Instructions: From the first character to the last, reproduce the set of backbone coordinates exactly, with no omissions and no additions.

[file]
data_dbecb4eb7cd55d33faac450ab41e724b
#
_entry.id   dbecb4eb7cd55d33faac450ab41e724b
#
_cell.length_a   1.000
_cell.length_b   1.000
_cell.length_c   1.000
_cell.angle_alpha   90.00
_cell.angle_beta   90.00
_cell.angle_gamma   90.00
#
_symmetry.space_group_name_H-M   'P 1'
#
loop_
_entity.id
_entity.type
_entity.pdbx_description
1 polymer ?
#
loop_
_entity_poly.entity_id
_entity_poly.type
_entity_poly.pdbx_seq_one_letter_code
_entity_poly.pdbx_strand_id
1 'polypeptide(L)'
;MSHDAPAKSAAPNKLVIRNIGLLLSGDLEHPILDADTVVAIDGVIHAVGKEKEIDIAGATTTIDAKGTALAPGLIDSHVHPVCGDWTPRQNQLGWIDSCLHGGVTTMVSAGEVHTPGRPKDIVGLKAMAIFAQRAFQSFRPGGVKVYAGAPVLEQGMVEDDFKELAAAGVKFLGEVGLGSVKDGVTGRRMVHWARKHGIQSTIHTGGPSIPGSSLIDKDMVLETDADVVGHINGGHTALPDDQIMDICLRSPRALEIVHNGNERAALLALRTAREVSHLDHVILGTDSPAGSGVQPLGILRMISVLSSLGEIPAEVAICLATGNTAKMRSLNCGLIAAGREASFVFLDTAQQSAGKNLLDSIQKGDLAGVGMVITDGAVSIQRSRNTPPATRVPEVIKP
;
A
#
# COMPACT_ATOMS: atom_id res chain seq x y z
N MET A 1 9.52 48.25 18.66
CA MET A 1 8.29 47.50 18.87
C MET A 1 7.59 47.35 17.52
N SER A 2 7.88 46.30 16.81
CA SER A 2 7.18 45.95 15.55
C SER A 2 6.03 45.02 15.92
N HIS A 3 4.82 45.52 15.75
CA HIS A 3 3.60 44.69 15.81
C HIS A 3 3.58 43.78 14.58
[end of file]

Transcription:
data_dbecb4eb7cd55d33faac450ab41e724b
#
_entry.id   dbecb4eb7cd55d33faac450ab41e724b
#
_cell.length_a   1.000
_cell.length_b   1.000
_cell.length_c   1.000
_cell.angle_alpha   90.00
_cell.angle_beta   90.00
_cell.angle_gamma   90.00
#
_symmetry.space_group_name_H-M   'P 1'
#
loop_
_entity.id
_entity.type
_entity.pdbx_description
1 polymer ?
#
loop_
_entity_poly.entity_id
_entity_poly.type
_entity_poly.pdbx_seq_one_letter_code
_entity_poly.pdbx_strand_id
1 'polypeptide(L)'
;MSHDAPAKSAAPNKLVIRNIGLLLSGDLEHPILDADTVVAIDGVIHAVGKEKEIDIAGATTTIDAKGTALAPGLIDSHVHPVCGDWTPRQNQLGWIDSCLHGGVTTMVSAGEVHTPGRPKDIVGLKAMAIFAQRAFQSFRPGGVKVYAGAPVLEQGMVEDDFKELAAAGVKFLGEVGLGSVKDGVTGRRMVHWARKHGIQSTIHTGGPSIPGSSLIDKDMVLETDADVVGHINGGHTALPDDQIMDICLRSPRALEIVHNGNERAALLALRTAREVSHLDHVILGTDSPAGSGVQPLGILRMISVLSSLGEIPAEVAICLATGNTAKMRSLNCGLIAAGREASFVFLDTAQQSAGKNLLDSIQKGDLAGVGMVITDGAVSIQRSRNTPPATRVPEVIKP
;
A
#
# COMPACT_ATOMS: atom_id res chain seq x y z
N MET A 1 9.52 48.25 18.66
CA MET A 1 8.29 47.50 18.87
C MET A 1 7.59 47.35 17.52
N SER A 2 7.88 46.30 16.81
CA SER A 2 7.18 45.95 15.55
C SER A 2 6.03 45.02 15.92
N HIS A 3 4.82 45.52 15.75
CA HIS A 3 3.60 44.69 15.81
C HIS A 3 3.58 43.78 14.58